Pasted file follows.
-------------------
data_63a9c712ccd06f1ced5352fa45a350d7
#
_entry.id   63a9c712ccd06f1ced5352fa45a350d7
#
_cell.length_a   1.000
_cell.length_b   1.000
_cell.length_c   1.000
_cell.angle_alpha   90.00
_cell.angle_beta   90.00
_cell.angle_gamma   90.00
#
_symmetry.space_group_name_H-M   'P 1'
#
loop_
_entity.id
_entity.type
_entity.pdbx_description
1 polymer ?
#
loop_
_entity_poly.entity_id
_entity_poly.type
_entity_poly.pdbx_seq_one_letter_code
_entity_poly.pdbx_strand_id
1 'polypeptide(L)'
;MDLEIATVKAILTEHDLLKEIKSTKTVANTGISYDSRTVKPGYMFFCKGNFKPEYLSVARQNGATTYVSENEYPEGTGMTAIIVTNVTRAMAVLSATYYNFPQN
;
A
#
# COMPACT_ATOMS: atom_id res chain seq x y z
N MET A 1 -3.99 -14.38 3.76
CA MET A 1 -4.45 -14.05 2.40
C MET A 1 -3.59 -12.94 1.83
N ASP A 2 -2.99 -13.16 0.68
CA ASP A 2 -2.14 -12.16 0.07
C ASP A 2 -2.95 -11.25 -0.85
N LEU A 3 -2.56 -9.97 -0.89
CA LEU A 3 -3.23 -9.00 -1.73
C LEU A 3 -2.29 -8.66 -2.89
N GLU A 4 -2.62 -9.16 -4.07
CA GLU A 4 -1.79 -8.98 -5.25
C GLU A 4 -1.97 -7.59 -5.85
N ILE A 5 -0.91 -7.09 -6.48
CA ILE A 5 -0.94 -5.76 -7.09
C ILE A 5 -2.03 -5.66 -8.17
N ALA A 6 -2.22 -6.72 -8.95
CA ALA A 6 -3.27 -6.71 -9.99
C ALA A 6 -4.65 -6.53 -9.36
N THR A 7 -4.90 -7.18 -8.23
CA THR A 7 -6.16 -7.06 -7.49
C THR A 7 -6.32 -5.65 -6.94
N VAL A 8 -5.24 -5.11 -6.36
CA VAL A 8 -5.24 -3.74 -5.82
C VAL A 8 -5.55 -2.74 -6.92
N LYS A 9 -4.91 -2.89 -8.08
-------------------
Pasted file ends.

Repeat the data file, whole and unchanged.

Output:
data_63a9c712ccd06f1ced5352fa45a350d7
#
_entry.id   63a9c712ccd06f1ced5352fa45a350d7
#
_cell.length_a   1.000
_cell.length_b   1.000
_cell.length_c   1.000
_cell.angle_alpha   90.00
_cell.angle_beta   90.00
_cell.angle_gamma   90.00
#
_symmetry.space_group_name_H-M   'P 1'
#
loop_
_entity.id
_entity.type
_entity.pdbx_description
1 polymer ?
#
loop_
_entity_poly.entity_id
_entity_poly.type
_entity_poly.pdbx_seq_one_letter_code
_entity_poly.pdbx_strand_id
1 'polypeptide(L)'
;MDLEIATVKAILTEHDLLKEIKSTKTVANTGISYDSRTVKPGYMFFCKGNFKPEYLSVARQNGATTYVSENEYPEGTGMTAIIVTNVTRAMAVLSATYYNFPQN
;
A
#
# COMPACT_ATOMS: atom_id res chain seq x y z
N MET A 1 -3.99 -14.38 3.76
CA MET A 1 -4.45 -14.05 2.40
C MET A 1 -3.59 -12.94 1.83
N ASP A 2 -2.99 -13.16 0.68
CA ASP A 2 -2.14 -12.16 0.07
C ASP A 2 -2.95 -11.25 -0.85
N LEU A 3 -2.56 -9.97 -0.89
CA LEU A 3 -3.23 -9.00 -1.73
C LEU A 3 -2.29 -8.66 -2.89
N GLU A 4 -2.62 -9.16 -4.07
CA GLU A 4 -1.79 -8.98 -5.25
C GLU A 4 -1.97 -7.59 -5.85
N ILE A 5 -0.91 -7.09 -6.48
CA ILE A 5 -0.94 -5.76 -7.09
C ILE A 5 -2.03 -5.66 -8.17
N ALA A 6 -2.22 -6.72 -8.95
CA ALA A 6 -3.27 -6.71 -9.99
C ALA A 6 -4.65 -6.53 -9.36
N THR A 7 -4.90 -7.18 -8.23
CA THR A 7 -6.16 -7.06 -7.49
C THR A 7 -6.32 -5.65 -6.94
N VAL A 8 -5.24 -5.11 -6.36
CA VAL A 8 -5.24 -3.74 -5.82
C VAL A 8 -5.55 -2.74 -6.92
N LYS A 9 -4.91 -2.89 -8.08